"The groundwork of all happiness is health." - Leigh Hunt

COVID or allergies? The commonest symptoms are an identical, in line with doctors

September 18, 2023 – The commonest symptoms of COVID-19 have turn into so mild that it’s becoming increasingly difficult to tell apart the illness from allergies or the common cold, in line with personal reports from doctors.

Although COVID hospitalizations have continued to rise for months, several doctors said a sore throat followed by congestion has turn into the signature symptom. (In the past, COVID has had telltale signs akin to a dry cough or lack of taste or smell.)

“It's not the same typical symptoms we've seen before. It's a lot of congestion, sometimes sneezing, usually a mild sore throat,” said Erick Eiting, MD, MPH, an emergency physician in New York City NBC News.

These recent symptom reports are consistent with the findings from last winter The study found that sore throat has turn into probably the most common symptom within the omicron subvariants of the virus.

In data updated over the weekend by the CDC In the two-week period ending September 16, the three commonest strains of the virus remained the identical and all belonged to the omicron family: EG.5 continued to top the list with nearly 25% of COVID infections, while FL.1.5.1 moved into second place with nearly 14%. Third place was taken by XBB.1.16 with 10%. A strain called HV.1, also belonging to the XBB lineage, jumped from nearly 5% to over 8%.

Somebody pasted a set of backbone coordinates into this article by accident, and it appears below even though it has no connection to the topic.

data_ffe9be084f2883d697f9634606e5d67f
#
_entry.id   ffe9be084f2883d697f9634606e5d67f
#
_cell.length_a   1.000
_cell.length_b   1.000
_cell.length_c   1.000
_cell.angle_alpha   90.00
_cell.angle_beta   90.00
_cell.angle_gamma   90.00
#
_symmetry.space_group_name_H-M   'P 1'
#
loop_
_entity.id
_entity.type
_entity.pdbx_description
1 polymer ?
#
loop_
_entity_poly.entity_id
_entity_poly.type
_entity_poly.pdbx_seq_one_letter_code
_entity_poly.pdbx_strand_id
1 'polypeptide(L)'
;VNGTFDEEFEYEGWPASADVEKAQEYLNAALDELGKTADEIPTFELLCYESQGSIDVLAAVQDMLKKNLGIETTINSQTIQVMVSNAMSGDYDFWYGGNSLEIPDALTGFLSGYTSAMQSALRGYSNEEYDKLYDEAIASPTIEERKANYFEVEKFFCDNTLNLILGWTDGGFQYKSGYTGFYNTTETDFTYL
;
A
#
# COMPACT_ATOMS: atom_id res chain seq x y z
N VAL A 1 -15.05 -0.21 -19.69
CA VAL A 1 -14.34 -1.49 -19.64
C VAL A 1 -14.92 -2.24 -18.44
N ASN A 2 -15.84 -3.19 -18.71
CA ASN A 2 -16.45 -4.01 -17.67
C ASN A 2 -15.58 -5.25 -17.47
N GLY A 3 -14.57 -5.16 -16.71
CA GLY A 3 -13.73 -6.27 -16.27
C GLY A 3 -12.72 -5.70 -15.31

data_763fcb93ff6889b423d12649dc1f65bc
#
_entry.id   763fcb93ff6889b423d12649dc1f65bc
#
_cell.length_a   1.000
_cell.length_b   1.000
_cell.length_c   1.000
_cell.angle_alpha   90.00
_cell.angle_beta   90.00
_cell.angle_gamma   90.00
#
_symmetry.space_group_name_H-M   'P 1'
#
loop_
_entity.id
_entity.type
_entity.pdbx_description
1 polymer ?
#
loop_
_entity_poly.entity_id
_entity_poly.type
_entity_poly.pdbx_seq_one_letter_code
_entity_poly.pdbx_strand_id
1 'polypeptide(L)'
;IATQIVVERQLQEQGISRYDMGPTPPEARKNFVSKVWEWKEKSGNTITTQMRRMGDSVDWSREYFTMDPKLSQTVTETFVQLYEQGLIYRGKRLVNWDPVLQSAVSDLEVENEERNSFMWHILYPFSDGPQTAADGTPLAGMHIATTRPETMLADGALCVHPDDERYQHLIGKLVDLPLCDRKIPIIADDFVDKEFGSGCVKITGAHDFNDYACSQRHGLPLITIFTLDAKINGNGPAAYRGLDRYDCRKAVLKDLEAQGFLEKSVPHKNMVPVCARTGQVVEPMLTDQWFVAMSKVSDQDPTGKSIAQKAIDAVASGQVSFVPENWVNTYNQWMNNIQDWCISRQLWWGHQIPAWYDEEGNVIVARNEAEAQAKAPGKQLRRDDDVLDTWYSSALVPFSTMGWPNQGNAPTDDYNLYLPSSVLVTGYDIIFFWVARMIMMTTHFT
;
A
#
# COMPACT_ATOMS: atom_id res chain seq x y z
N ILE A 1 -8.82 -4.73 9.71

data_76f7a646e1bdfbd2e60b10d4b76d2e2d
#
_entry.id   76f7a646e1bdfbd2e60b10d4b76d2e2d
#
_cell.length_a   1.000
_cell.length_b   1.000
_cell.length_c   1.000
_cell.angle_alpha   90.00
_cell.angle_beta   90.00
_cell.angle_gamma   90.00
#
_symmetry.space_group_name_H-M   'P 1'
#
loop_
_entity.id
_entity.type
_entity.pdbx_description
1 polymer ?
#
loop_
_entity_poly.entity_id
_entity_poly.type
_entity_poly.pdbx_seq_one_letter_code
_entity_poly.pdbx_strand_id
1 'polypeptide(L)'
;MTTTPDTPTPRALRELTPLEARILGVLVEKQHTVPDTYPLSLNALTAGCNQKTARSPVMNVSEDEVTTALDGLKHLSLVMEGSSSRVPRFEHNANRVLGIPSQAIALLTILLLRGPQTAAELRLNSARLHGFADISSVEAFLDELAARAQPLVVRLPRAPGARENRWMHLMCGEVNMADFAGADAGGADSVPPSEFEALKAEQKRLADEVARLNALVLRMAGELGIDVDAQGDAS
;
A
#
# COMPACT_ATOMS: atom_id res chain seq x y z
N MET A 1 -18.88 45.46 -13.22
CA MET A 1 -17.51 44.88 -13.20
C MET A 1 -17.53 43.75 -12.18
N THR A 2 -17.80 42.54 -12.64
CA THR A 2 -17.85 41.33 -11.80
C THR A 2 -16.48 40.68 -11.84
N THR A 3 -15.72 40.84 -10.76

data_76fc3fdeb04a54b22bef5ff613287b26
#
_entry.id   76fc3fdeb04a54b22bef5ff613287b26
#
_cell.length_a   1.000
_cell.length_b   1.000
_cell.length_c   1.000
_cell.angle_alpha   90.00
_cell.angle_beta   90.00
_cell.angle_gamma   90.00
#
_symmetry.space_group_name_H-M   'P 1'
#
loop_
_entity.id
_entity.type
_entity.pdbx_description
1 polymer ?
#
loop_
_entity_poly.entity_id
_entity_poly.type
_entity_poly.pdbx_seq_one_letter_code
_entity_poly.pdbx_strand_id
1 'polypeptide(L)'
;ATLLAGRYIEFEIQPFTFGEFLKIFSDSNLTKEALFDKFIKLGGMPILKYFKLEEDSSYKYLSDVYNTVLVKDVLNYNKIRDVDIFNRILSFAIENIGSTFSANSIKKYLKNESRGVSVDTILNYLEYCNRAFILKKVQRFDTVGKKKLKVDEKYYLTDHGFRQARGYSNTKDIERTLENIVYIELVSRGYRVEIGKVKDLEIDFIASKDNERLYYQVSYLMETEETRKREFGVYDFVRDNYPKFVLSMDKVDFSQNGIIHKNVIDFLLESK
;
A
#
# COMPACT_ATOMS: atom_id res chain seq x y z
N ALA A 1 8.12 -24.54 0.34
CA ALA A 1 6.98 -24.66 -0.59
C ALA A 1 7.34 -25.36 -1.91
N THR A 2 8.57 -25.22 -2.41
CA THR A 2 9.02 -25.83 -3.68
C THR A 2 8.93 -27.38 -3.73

The BA.2.86 strain continues to be detected in wastewater within the United States, but a recent update from the CDC posted Friday afternoon said it was still unclear how the heavily mutated version of the virus spreads in comparison with other variants. BA.2.86 caused global concern a number of weeks ago because differences within the structure of the virus could cause it to behave otherwise than previous strains.

The CDC said Friday that it will stop weekly posts about BA.2.86 and as a substitute only provide updates “when significant additional information becomes available.” The strain is so rare that it isn’t even on the most recent tracker list of greater than 25 variants actively causing infections within the United States.

“At this time, BA.2.86 does not appear to be causing or responsible for a rapid increase in infections or hospitalizations in the United States,” the CDC update said.